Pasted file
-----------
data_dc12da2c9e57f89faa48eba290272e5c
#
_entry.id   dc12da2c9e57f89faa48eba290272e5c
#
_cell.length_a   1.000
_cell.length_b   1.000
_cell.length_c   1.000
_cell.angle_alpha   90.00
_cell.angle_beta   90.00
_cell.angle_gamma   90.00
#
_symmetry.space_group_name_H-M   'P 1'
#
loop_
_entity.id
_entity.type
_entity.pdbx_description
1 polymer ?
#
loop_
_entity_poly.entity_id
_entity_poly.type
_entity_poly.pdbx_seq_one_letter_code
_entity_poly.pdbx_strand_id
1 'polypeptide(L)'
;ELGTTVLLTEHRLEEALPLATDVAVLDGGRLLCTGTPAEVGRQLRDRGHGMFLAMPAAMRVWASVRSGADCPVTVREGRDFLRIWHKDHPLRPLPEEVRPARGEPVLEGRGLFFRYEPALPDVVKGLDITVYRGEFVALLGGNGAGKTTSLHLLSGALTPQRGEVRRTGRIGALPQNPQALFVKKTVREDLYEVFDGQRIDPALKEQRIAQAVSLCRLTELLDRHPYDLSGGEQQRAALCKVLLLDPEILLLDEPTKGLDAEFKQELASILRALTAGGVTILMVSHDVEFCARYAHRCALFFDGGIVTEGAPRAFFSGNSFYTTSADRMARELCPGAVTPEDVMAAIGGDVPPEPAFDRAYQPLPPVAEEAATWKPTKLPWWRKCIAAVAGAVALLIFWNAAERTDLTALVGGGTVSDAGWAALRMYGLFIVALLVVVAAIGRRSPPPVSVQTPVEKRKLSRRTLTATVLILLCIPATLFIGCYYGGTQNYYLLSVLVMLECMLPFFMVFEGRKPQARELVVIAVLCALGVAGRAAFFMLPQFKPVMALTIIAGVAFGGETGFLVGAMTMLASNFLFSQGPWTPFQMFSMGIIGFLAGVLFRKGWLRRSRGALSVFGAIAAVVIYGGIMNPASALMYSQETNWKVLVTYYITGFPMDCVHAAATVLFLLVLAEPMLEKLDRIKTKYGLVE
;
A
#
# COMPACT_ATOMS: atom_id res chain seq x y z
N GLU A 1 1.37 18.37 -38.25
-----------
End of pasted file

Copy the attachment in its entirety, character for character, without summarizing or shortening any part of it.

data_dc12da2c9e57f89faa48eba290272e5c
#
_entry.id   dc12da2c9e57f89faa48eba290272e5c
#
_cell.length_a   1.000
_cell.length_b   1.000
_cell.length_c   1.000
_cell.angle_alpha   90.00
_cell.angle_beta   90.00
_cell.angle_gamma   90.00
#
_symmetry.space_group_name_H-M   'P 1'
#
loop_
_entity.id
_entity.type
_entity.pdbx_description
1 polymer ?
#
loop_
_entity_poly.entity_id
_entity_poly.type
_entity_poly.pdbx_seq_one_letter_code
_entity_poly.pdbx_strand_id
1 'polypeptide(L)'
;ELGTTVLLTEHRLEEALPLATDVAVLDGGRLLCTGTPAEVGRQLRDRGHGMFLAMPAAMRVWASVRSGADCPVTVREGRDFLRIWHKDHPLRPLPEEVRPARGEPVLEGRGLFFRYEPALPDVVKGLDITVYRGEFVALLGGNGAGKTTSLHLLSGALTPQRGEVRRTGRIGALPQNPQALFVKKTVREDLYEVFDGQRIDPALKEQRIAQAVSLCRLTELLDRHPYDLSGGEQQRAALCKVLLLDPEILLLDEPTKGLDAEFKQELASILRALTAGGVTILMVSHDVEFCARYAHRCALFFDGGIVTEGAPRAFFSGNSFYTTSADRMARELCPGAVTPEDVMAAIGGDVPPEPAFDRAYQPLPPVAEEAATWKPTKLPWWRKCIAAVAGAVALLIFWNAAERTDLTALVGGGTVSDAGWAALRMYGLFIVALLVVVAAIGRRSPPPVSVQTPVEKRKLSRRTLTATVLILLCIPATLFIGCYYGGTQNYYLLSVLVMLECMLPFFMVFEGRKPQARELVVIAVLCALGVAGRAAFFMLPQFKPVMALTIIAGVAFGGETGFLVGAMTMLASNFLFSQGPWTPFQMFSMGIIGFLAGVLFRKGWLRRSRGALSVFGAIAAVVIYGGIMNPASALMYSQETNWKVLVTYYITGFPMDCVHAAATVLFLLVLAEPMLEKLDRIKTKYGLVE
;
A
#
# COMPACT_ATOMS: atom_id res chain seq x y z
N GLU A 1 1.37 18.37 -38.25